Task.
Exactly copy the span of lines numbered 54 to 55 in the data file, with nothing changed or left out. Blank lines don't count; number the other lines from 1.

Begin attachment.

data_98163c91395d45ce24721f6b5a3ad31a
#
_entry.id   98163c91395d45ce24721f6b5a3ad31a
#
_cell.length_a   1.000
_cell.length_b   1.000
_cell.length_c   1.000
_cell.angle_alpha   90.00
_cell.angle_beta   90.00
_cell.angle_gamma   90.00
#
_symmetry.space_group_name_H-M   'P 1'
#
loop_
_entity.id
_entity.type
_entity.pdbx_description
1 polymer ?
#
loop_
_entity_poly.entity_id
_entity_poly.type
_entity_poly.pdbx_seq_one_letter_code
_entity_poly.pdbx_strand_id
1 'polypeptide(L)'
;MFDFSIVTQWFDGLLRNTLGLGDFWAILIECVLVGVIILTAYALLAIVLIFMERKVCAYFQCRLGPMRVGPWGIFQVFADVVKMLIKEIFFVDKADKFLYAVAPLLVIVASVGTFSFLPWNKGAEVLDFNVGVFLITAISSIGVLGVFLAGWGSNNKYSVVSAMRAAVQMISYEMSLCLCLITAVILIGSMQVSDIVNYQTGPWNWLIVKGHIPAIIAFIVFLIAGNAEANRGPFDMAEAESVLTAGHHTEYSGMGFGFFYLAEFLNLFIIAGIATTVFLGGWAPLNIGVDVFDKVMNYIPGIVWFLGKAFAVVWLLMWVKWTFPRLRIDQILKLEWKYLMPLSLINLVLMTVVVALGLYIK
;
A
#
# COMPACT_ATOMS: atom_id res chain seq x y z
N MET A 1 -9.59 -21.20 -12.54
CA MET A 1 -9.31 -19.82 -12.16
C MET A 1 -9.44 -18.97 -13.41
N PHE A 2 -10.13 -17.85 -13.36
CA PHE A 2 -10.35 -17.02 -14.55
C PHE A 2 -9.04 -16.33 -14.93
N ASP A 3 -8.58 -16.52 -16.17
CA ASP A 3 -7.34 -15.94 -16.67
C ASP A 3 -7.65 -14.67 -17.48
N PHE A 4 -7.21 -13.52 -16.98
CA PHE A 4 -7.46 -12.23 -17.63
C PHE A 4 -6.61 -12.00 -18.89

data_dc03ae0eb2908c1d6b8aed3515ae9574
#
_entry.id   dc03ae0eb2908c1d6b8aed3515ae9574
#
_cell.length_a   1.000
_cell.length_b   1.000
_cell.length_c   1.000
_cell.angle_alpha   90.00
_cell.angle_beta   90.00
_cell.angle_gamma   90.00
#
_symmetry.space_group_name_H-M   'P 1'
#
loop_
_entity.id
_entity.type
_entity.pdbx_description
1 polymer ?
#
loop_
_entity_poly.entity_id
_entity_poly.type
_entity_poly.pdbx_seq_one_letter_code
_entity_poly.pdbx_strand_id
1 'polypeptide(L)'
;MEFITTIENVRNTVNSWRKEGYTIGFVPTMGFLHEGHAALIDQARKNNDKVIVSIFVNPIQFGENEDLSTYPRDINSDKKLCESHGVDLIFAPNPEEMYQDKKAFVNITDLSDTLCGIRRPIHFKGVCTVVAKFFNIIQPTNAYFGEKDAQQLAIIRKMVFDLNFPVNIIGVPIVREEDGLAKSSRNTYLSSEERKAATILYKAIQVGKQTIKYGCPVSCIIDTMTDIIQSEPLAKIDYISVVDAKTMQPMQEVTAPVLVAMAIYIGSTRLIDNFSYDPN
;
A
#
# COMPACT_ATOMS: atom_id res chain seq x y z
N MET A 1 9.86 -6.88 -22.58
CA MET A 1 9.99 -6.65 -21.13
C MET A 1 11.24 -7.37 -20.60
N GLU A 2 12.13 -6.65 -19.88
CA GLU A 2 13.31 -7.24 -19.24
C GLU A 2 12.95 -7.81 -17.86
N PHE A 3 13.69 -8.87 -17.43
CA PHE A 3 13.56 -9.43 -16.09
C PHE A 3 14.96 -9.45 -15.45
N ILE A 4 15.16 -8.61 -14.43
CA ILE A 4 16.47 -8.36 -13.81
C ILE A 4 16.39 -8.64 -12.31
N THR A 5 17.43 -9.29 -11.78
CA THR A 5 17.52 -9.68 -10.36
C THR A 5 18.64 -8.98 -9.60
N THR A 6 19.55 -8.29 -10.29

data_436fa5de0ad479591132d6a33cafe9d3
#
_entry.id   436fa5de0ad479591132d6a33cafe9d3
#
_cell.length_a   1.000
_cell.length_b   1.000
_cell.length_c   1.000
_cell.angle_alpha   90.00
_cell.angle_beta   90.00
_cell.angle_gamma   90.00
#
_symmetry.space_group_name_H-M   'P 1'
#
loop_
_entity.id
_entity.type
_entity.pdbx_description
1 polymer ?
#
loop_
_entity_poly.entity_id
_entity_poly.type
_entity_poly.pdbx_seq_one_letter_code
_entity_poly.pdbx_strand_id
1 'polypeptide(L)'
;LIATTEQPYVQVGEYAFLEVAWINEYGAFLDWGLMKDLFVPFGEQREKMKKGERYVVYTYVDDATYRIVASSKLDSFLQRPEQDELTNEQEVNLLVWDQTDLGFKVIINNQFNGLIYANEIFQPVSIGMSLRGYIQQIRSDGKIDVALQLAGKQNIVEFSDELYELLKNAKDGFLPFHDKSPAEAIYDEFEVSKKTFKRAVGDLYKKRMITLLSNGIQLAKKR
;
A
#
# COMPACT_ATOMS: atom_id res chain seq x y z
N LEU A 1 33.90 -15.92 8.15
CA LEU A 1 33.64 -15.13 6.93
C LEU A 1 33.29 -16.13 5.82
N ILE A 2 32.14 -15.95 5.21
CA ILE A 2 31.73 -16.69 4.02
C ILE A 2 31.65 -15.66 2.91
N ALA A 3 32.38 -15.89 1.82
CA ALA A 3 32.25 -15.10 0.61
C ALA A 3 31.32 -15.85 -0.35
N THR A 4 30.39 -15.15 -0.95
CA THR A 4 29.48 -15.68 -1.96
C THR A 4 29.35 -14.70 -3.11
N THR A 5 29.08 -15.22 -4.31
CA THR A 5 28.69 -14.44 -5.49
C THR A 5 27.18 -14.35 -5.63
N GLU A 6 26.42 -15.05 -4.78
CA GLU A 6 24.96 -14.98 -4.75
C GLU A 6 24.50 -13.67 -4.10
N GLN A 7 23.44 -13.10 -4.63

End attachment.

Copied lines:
_symmetry.space_group_name_H-M   'P 1'
#